Crypto trading-related “civil legal acts are invalid and parties should be responsible for any losses resulting from crypto trading activity by themselves,” according to Friday’s notice.
“We view this as essentially saying ‘hold crypto and trade at your own risk. You won’t have remedies if something happens,’” one China-based crypto VC firm wrote in a note viewed by CoinDesk. “How ‘public order and good customs’ are defined will become a focus of attention in the future as the current statement is quite vague.”
The firm asked to remain anonymous due to the sensitivity of the subject.
The elevated crackdown cites nine laws and rules, including Regulation on the Prevention and Treatment of Illegal Fund-raising, and Regulation on the Administration of Futures Trading.
“This is certainly much bigger and more expansive than the destruction of the mining industry,” Bishop said. “It could easily be construed as making anything related to crypto possibly illegal under the menu of statutes the notice cites.”
OKEx, a popular crypto exchange among Chinese traders and investors, told CoinDesk that it still operates normally.
“We are aware of the situation and will continue to work constructively with relevant policy-making authorities in jurisdictions where we operate,” the exchange wrote in an official statement to CoinDesk. “OKEx is operating as usual and we will continue to put the needs of our customers first.”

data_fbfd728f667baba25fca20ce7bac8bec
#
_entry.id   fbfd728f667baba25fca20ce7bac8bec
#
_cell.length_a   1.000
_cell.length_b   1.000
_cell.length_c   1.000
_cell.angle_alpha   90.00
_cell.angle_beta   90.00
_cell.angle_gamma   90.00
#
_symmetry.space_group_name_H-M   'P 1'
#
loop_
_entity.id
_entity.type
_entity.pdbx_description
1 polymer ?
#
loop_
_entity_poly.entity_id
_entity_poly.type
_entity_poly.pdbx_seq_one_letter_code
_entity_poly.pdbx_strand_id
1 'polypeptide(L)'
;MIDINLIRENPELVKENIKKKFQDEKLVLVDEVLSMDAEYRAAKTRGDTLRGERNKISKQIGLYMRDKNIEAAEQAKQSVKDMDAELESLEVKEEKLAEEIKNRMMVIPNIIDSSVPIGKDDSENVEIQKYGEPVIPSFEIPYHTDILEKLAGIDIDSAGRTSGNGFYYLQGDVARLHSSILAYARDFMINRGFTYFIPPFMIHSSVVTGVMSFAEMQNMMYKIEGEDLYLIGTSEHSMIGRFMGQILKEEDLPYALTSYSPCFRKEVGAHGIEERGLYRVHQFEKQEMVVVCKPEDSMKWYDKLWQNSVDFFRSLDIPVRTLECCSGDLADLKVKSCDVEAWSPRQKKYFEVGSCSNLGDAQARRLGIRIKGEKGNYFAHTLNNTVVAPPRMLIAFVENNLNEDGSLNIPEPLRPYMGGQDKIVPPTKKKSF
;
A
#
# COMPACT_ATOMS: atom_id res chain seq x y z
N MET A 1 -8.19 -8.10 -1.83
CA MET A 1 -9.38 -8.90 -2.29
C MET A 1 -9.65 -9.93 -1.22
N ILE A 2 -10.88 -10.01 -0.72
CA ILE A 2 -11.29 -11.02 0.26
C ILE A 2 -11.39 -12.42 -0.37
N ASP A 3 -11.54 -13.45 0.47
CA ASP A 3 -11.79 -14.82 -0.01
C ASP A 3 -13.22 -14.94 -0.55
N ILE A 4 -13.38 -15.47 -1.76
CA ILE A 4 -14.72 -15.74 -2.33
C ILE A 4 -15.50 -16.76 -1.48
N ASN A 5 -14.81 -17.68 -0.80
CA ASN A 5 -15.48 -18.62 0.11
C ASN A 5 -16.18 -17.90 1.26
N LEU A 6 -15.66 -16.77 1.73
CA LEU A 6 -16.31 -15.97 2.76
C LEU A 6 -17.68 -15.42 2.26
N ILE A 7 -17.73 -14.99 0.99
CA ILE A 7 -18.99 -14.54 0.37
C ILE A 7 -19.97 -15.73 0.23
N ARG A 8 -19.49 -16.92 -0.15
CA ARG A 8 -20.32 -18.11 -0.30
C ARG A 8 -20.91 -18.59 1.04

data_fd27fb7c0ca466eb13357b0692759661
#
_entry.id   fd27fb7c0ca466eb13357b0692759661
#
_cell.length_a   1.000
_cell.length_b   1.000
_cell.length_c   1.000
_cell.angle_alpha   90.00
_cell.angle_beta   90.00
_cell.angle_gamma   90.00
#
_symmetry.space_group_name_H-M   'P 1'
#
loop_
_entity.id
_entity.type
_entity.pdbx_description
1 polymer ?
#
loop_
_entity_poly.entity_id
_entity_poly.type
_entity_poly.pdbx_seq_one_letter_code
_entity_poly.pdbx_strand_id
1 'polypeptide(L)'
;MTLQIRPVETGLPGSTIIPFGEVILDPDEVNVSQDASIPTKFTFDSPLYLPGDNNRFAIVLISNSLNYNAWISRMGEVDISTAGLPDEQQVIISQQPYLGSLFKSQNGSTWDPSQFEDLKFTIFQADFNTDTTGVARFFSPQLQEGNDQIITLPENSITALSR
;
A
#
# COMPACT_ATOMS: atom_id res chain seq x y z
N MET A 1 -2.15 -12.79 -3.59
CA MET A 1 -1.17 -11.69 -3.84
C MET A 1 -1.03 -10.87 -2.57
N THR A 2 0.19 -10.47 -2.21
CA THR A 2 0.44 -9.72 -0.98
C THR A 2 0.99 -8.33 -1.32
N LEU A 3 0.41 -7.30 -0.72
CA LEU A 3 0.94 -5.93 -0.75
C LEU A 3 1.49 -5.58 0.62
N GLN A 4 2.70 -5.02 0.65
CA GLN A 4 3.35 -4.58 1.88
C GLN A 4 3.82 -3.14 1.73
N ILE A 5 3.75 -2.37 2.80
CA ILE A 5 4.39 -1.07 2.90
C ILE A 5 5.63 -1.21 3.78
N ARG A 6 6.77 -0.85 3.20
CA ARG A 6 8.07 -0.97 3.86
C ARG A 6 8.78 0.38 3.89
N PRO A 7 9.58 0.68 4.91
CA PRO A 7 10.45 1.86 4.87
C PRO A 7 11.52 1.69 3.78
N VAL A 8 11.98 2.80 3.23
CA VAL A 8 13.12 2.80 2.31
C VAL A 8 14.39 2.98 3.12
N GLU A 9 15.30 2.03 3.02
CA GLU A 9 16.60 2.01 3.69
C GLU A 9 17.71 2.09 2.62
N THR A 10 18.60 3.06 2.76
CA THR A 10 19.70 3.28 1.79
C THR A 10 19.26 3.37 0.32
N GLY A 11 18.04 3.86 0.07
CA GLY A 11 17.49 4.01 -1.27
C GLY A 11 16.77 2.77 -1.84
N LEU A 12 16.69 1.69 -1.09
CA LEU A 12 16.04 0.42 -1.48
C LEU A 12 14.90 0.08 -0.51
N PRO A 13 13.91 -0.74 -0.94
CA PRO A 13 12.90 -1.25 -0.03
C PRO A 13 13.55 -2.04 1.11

Huobi, another popular crypto exchange in China, declined to comment on the ban.
Some market observers noted the dates of the two notices (one on trading, the other on mining) showed they were written long before they were issued on Friday.
The crypto trading ban issued by the PBoC was dated Sept. 15; the crypto mining ban from China’s National Development and Reform Commission (NDRC) was dated Sept. 3. China insiders said the gap is no surprise because of the coordination involved in the drafting of the documents.
“Few in China have questioned the dates [since] everyone is used to policies that are released days ago only go public later,” said China-based crypto influencer Colin Wu.
Despite the severity of the new language, some have remained positive about crypto’s future when it comes to China.
Justin Sun, the founder of the Tron blockchain, pointed out the latest ban does not deny citizens’ “freedom of owning and exchanging virtual currency,” meaning there’s no clear ban on crypto possession. This goes along with the 2013 ban, which states bitcoin trading is similar to commodity trading.
“Do not be too pessimistic about it,” he told CoinDesk via WeChat audio messages. “...I think the biggest possibility in the future is that once major countries in Europe, North America as well as Japan, South Korea have come out with clearer regulatory policies on crypto, China will slowly introduce laws and regulations on crypto, too.”
UPDATE (Sept. 25, 14:00 UTC): Adds comments from OKEx.